Laxens uppströmsvandring i den restaurerade och flödesreglerande Umeälvens nedre del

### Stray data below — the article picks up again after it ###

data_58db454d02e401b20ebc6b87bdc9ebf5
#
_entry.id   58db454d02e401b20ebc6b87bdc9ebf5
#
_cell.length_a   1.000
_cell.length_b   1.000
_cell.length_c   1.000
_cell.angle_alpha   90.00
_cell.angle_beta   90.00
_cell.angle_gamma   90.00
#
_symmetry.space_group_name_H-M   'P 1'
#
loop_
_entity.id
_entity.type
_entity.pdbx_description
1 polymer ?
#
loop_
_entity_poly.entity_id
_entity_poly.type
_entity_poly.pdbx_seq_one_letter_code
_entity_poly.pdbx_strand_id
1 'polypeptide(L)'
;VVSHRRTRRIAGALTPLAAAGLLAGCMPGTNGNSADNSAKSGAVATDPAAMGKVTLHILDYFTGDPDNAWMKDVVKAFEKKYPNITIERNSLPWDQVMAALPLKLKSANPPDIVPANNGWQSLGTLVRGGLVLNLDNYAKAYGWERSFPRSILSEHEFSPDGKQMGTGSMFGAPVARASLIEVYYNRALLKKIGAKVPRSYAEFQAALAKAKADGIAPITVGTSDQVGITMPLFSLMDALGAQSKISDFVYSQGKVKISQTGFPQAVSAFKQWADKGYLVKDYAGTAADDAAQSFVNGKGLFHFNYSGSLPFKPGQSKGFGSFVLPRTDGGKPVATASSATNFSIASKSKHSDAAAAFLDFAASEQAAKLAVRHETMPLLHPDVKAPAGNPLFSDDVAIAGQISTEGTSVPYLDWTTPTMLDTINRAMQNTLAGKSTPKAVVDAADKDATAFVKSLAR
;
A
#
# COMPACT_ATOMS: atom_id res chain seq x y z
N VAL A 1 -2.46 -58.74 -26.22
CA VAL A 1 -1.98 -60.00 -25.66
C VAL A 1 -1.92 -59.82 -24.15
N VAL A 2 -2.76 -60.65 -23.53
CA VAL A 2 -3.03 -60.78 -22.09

Abstract: The expansion of hydroelectric power has negatively affected the Baltic stock of Atlantic salmon (Salmo salar L.). To enable spawning migration of salmon in flow controlled rivers with intact wild stocks, bypass channels and resting pools with smaller flows are constructed to help salmonids in their migration upstream. Some of these restoration actions to help migrating fish are seen in the old river bed in the lower part of river Umeälven where this study was undertaken. Previous research indicates a large loss of potential spawning salmon due to problematic migration routes and slow migration through the old river bed. These migratory problems are assumed to limit the population growth of salmon in the river. This study describes the Baltic salmon migration through the old river bed, from the confluence area to the fish ladder downstream of the dam in Norrfors, when they pass man made constructions in the river aimed to help them upstream. In the summer of 2013 (June-July ) 148 salmon (60-116 cm) was tagged with radiotransmitters at the mouth of river Umeälven, and followed on their upstream migration in the old river bed. I focussed on how an increase and change in flow regimes (by changing the spill flow) affected the salmon migration behavior on this section. The restoration of the new pool area in Baggböle rapids enabled salmon to reside in the area and not immediately return downstream due to a change in the spill flow. 99 % of all salmons from the confluence area was registered at some time in Baggböle. A higher spill flow attracted salmon into the old river bed to reach a constructed holding pool, while lower flow attracted salmon to swim past the top of Baggböle rapids. Ninety percent of the salmons that entered the study site left the confluence area or entered the Baggböle rapids in high flow. Subsequently, 70 % swam upstream from Baggböle in low flow. The passage past Kungsmo has become faster and with higher success since the restoration of this site, but spill flow, or flow changes, could not be observed to be important for the fish to pass this stretch. The overall results of the upstream migration through the old river bed from this year are better than in previous year’s studies. Eighty five percent of the salmons made it from the confluence area up to the bottom of the fish ladder in Stornorrfors. This shows that regulated spill changes together with man made constructions can highly affect salmon migration in regulated rivers positively.
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